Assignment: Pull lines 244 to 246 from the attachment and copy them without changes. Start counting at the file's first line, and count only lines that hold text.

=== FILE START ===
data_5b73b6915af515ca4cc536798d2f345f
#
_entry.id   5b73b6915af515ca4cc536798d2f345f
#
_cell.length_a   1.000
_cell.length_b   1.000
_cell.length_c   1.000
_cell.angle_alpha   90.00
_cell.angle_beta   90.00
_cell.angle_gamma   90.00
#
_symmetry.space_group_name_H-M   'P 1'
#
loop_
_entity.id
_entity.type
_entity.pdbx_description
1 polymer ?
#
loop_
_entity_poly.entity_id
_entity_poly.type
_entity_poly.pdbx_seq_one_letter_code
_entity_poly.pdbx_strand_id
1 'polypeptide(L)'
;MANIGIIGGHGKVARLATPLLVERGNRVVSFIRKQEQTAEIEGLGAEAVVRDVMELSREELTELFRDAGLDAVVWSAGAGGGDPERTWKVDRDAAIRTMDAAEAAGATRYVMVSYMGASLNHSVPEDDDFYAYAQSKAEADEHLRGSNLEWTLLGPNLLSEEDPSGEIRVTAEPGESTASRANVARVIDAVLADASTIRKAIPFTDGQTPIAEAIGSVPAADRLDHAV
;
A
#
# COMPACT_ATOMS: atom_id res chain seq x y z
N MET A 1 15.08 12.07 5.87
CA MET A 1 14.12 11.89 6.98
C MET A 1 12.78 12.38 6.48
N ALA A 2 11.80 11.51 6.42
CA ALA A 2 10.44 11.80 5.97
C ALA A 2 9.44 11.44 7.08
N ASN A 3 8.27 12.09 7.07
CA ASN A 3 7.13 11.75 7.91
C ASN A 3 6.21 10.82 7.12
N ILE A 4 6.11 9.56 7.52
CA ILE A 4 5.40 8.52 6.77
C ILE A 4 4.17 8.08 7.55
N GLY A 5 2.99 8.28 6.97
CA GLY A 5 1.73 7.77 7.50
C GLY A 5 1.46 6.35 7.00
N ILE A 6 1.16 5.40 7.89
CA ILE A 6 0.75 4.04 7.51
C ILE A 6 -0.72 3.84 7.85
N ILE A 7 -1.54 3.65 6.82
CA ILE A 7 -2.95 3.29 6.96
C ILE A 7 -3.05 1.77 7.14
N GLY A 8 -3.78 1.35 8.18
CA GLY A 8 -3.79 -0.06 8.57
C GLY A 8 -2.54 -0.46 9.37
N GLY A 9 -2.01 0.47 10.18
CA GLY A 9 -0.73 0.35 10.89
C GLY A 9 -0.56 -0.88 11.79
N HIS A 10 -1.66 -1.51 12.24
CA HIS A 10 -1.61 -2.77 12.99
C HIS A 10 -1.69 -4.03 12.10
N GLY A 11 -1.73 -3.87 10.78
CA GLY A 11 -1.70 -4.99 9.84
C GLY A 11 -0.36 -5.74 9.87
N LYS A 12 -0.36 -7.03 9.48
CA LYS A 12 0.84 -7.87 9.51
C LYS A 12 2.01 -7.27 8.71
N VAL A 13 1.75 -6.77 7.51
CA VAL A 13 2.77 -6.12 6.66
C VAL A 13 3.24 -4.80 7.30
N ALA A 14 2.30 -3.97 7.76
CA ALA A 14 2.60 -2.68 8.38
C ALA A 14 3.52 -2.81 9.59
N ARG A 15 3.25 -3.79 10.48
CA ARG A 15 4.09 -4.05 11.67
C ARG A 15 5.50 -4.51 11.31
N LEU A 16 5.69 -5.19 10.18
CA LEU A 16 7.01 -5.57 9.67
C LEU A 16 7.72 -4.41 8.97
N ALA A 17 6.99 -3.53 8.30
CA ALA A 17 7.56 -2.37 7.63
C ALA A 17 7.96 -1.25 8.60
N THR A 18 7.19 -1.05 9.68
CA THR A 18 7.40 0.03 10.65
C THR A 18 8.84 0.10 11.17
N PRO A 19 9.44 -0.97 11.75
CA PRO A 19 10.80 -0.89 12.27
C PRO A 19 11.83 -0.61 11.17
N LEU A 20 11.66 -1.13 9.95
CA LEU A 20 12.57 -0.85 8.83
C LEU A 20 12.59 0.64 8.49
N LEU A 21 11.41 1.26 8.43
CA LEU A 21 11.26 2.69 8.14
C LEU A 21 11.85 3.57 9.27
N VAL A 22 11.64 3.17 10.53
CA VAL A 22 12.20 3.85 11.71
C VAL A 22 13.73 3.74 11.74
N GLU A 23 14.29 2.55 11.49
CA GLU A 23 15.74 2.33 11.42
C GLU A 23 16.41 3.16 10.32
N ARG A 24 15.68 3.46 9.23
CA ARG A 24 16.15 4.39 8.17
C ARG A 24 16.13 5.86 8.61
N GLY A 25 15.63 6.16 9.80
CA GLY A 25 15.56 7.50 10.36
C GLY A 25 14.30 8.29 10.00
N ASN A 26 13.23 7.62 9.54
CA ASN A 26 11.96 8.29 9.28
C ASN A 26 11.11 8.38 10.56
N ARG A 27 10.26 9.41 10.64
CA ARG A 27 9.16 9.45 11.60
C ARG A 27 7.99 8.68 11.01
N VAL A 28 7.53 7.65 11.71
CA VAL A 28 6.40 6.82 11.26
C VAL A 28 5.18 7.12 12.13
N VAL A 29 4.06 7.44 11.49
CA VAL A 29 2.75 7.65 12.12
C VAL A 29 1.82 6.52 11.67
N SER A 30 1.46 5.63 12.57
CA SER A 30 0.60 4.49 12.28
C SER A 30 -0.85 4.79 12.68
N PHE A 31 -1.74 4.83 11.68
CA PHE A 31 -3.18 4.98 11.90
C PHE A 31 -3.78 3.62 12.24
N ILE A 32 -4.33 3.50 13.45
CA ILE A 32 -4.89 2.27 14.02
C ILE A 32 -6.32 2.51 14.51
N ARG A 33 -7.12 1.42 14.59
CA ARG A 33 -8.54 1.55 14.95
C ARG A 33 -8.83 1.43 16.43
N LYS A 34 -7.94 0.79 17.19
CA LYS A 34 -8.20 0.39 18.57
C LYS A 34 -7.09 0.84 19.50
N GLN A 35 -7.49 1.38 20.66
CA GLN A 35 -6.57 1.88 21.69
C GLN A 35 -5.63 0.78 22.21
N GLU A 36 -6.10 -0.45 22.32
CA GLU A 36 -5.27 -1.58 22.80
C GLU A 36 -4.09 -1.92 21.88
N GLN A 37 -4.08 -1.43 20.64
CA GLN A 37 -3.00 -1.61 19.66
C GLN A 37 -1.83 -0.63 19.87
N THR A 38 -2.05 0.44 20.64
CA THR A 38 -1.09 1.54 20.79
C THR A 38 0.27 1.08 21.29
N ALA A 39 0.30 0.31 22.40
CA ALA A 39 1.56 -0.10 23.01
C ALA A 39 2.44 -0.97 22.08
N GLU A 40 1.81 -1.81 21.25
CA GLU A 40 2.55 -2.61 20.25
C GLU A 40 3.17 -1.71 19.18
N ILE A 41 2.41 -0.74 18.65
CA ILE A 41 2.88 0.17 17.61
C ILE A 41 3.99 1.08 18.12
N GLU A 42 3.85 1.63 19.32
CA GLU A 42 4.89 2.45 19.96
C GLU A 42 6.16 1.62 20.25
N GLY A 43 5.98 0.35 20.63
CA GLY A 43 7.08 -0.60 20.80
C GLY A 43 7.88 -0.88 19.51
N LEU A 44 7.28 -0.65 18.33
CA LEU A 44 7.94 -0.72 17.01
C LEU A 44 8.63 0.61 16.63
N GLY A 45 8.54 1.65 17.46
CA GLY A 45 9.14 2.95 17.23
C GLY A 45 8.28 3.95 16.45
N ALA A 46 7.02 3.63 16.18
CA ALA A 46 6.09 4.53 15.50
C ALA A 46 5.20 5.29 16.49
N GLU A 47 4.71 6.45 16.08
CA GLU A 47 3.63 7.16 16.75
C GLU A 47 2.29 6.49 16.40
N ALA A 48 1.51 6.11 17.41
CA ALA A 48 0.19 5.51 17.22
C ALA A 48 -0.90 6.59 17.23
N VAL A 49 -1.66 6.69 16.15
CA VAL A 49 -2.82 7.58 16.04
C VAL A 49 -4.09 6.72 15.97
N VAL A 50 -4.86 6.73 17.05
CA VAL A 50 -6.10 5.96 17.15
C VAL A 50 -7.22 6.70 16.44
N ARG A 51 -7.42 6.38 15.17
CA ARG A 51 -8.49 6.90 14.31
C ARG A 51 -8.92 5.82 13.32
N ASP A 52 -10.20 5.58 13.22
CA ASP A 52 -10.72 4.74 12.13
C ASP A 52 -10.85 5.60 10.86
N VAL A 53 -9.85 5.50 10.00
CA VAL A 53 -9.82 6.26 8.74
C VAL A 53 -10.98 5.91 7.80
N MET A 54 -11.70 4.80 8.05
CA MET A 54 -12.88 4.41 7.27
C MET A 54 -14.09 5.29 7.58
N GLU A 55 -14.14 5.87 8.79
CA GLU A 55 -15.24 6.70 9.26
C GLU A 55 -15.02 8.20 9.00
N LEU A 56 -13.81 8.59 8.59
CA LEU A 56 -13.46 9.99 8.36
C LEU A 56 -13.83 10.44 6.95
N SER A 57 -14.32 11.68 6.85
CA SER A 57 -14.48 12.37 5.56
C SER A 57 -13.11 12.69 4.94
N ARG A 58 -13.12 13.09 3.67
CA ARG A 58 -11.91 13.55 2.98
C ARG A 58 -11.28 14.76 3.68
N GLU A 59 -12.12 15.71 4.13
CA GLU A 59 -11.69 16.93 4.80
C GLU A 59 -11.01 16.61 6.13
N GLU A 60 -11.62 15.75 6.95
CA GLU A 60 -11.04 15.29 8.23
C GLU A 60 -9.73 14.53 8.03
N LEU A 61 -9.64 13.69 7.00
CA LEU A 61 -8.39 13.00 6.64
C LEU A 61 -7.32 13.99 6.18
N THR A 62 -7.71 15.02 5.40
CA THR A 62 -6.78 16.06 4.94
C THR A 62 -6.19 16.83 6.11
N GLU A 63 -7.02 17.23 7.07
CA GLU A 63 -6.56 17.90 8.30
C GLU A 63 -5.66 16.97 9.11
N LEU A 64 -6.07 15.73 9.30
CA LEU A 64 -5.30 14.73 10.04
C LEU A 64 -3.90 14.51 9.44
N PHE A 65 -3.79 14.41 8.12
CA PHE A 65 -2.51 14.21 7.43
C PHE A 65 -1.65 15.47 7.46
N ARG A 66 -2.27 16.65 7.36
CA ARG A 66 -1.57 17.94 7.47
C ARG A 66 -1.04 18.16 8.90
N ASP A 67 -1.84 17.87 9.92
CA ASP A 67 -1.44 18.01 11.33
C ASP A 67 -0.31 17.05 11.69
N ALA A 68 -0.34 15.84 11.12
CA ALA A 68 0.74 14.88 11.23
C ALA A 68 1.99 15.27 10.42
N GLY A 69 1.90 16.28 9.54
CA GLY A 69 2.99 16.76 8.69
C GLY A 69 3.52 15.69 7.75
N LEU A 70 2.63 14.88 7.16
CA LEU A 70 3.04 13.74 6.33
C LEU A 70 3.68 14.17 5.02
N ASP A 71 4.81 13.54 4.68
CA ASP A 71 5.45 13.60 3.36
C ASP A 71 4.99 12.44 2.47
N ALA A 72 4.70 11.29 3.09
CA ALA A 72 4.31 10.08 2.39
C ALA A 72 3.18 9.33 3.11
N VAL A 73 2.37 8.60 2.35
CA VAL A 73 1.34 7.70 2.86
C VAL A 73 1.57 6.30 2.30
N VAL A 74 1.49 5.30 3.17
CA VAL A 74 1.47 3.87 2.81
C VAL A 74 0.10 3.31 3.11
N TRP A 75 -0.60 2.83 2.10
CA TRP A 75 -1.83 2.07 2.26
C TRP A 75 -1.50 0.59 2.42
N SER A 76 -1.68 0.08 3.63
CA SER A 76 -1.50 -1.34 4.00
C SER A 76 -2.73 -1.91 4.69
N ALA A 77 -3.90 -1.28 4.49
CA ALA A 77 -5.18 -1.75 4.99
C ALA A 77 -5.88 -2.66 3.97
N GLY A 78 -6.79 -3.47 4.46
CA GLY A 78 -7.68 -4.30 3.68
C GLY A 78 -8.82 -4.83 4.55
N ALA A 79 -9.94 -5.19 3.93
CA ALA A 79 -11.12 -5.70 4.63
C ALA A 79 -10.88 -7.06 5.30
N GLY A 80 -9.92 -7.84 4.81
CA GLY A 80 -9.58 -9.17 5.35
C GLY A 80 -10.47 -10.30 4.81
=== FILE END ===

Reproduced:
N ALA A 72 4.70 11.29 3.09
CA ALA A 72 4.31 10.08 2.39
C ALA A 72 3.18 9.33 3.11